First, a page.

The bluegrass band The Country Gentlemen formed on July 4, 1957, as a replacement group for Buzz Busby’s Bayou Boys after several members of the band were hurt in a car accident. The original lineup included Charlie Waller on guitar and lead vocals, John Duffey on mandolin and tenor vocals, Bill Emerson on banjo and baritone vocals, and Larry Lahey on bass. The band would later have a fairly permanent lineup of Waller, Duffey, Eddie Adcock on banjo, and Tom Gray on bass. Over the years, members included such musicians as Doyle Lawson, Ricky Skaggs, Jerry Douglas, and Norman Wright. However, Charlie Waller remained the sole original member until his death in August 2004.

The band was known for Charlie’s exquisite baritone voice and John Duffey’s innovative techniques on the mandolin, as well as Eddie Adcock’s unusual banjo style. The Country Gentlemen also chose unusual songs to cover, turning them into bluegrass standards.

The band is considered to be the first “progressive” bluegrass band and was the leader of the genre in Washington, D.C., which included such bands as Cliff Waldron and the New Shades of Grass, and the offshoot band Seldom Scene.

The Country Gentlemen released 40 albums from 1960 through 2004; the band was inducted into the International Bluegrass Music Hall of Honor in 1996. Today, Charlie’s son Randy continues the tradition – and name-of the Country Gentlemen.


Ahmet Ertegun, founder of Atlantic Records, and a seminal figure in defining and promoting R&B; and soul, as well as other American genres, died Dec. 14, 2006, at age 83. He had been in the hospital since falling backstage at a Rolling Stones concert in New York City on October 29. Born in Istanbul, Turkey, Ertegun was the son of a Turkish ambassador and moved to Washington, D.C. in 1935.

Ahmet and his brother Nesuhi loved American music and collected records; they shopped at the Hot Record Shop and Commodore Music Store. The brothers hung out in DC clubs including Bengasi, the Casbah, and the Crystal Caverns. Ertegun later said that his experiences in those clubs molded his understanding of African-American music. The brothers became friends with Duke Ellington, Lena Horne, and Jelly Roll Morton, and decided to promote the first integrated concert in DC, at a Jewish Community Center. They were later allowed to use the National Press Club’s auditorium. While in graduate school, Ertegun discovered Max Silverman’s Quality Radio Repair Shop, which also sold records. That shop became Waxie Maxie.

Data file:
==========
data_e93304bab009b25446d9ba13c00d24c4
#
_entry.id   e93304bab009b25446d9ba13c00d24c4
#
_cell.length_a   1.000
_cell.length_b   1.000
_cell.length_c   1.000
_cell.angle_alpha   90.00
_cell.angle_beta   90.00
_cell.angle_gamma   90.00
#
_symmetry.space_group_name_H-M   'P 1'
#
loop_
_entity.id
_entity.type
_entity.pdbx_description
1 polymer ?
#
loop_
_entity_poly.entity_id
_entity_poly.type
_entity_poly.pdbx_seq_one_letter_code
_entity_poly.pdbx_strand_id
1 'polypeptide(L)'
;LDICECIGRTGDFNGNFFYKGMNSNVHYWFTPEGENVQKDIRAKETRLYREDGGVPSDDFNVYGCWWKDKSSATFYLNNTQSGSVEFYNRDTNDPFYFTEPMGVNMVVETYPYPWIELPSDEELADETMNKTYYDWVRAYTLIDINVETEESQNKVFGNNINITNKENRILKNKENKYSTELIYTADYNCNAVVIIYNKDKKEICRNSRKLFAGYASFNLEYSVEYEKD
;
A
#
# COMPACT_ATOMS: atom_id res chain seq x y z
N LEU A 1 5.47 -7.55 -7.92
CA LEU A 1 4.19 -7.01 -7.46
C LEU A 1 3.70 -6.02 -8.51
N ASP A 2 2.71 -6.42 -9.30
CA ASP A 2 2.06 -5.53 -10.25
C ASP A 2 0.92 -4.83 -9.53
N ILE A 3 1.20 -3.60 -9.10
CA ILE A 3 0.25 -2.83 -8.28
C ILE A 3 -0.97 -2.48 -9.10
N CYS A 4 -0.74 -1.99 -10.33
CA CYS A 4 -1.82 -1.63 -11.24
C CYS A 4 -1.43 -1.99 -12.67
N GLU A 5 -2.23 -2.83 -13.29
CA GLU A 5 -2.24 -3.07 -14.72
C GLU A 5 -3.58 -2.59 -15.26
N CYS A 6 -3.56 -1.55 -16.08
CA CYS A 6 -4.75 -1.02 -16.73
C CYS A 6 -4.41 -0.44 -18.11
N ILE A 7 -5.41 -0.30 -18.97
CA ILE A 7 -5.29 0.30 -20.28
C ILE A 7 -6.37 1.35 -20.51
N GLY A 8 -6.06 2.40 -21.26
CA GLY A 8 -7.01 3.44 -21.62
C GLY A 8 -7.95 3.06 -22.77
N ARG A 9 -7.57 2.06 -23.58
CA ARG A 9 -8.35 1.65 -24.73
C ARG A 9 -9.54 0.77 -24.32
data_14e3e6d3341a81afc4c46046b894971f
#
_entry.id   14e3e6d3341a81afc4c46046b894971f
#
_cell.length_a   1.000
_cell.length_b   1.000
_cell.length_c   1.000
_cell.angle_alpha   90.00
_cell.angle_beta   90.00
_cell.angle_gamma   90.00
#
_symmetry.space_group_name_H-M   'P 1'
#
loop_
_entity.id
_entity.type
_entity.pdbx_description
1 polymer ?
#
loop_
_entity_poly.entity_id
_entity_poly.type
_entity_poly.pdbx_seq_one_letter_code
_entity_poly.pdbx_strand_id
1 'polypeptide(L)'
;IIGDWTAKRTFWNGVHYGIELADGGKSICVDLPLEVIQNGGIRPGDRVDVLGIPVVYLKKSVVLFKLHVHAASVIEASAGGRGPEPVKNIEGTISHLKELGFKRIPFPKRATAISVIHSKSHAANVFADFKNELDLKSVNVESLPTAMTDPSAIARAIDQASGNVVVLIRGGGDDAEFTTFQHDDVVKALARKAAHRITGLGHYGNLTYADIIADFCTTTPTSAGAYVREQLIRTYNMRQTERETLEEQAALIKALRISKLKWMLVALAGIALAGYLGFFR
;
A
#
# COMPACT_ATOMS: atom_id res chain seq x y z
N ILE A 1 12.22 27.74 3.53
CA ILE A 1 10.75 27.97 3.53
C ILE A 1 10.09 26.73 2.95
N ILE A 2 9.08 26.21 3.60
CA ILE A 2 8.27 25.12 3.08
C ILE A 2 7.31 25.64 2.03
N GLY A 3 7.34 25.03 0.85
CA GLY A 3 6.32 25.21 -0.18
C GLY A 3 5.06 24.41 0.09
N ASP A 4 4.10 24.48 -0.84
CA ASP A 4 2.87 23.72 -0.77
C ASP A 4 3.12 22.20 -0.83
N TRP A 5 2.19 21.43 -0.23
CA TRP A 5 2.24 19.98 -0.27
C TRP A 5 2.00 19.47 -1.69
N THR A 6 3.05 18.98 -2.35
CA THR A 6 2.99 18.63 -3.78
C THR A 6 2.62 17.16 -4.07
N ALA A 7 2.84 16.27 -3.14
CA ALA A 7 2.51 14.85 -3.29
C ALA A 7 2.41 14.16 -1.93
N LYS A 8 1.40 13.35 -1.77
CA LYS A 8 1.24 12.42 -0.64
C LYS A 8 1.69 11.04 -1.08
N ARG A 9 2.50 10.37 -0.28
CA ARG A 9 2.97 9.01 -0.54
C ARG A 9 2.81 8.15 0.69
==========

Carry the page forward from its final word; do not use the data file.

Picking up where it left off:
Ertegun told The Washington Post’s Richard Harrington, “If anybody asks me where I’m from, my first inclination is to say Washington because that’s where I grew up meaningfully.” Ertegun and his brother started two local labels, Jubilee (gospel), and Quality (jazz and R&B;); both failed in 1946. In 1947, they formed Atlantic in New York. Atlantic’s first real hit was Stick McGhee’s “Drinking Wine Spo-Dee-O-Dee,” in 1949. Ertegun was influential in promoting the work of Ray Charles, Ruth Brown (Atlantic was known as the House that Ruth Built), Big Joe Turner, Aretha Franklin, Cream, the Clovers, CSN&Y, the Rolling Stones, and Roberta Flack

Ertegun himself wrote blues songs, including “Chains of Love” and “Sweet Sixteen” under the pseudonym A. Nugetre (read it backward), and shouted backups on Big Joe Turner’s “Shake, Rattle and Roll.” During the 1960s, Ertegun adjusted with the musical tastes of the country and signed Led Zeppelin, the Rascals, and Sonny and Cher.


Sophocles Papas (1894-1986) was an internationally known teacher and scholar of the classical guitar. A lifelong friend of Andres Segovia, Sophocles made it his mission to popularize classical guitar in the US. He founded the Guitar Shop, the Washington Guitar Society, and Columbia Music Company, one of the first publishers of classical guitar sheet music and instructional methods.

Sophocles was born in Sopiki, Greece, then a part of Albania. He grew up there and in Cairo, where he studied mandolin and guitar. In 1913 or 1914 he moved to the US. He fought for the US in WWI and moved to Washington, D.C. in 1920, where he began teaching the ukulele, banjo, mandolin, Hawaiian guitar, and classical guitar. He met his friend Segovia in 1928 at Segovia’s debut performance in North America.

Sophocles opened a studio in 1925 and taught for more than 60 years in Washington, D.C. – first in a studio in a turn-of-the-century rowhouse at 18th and M Sts, NW (with the Guitar Shop below), then in an office building on Dupont Circle (also gone). He was a prolific writer; he wrote articles for scholarly music journals such as Guitar Review and Soundboard and wrote a column for the Crescendo magazine.

He promoted his students by showcasing them in Washington Guitar Society concerts and having them perform for Segovia when he was in town. One former student, Diana Quinn remembers, “I was 11 years old when my family moved to the area and I started taking lessons from Sophocles. He was a masterful teacher, and very strict. More than once he would use a ruler to smack the thumb that was peeking above the fretboard. He had me perform publicly often, from WGS concerts to an appearance on Claire and Coco, and especially after Segovia concerts, where we would be ushered into a dressing room and where I would play the latest piece I was working on. Those were very special times.”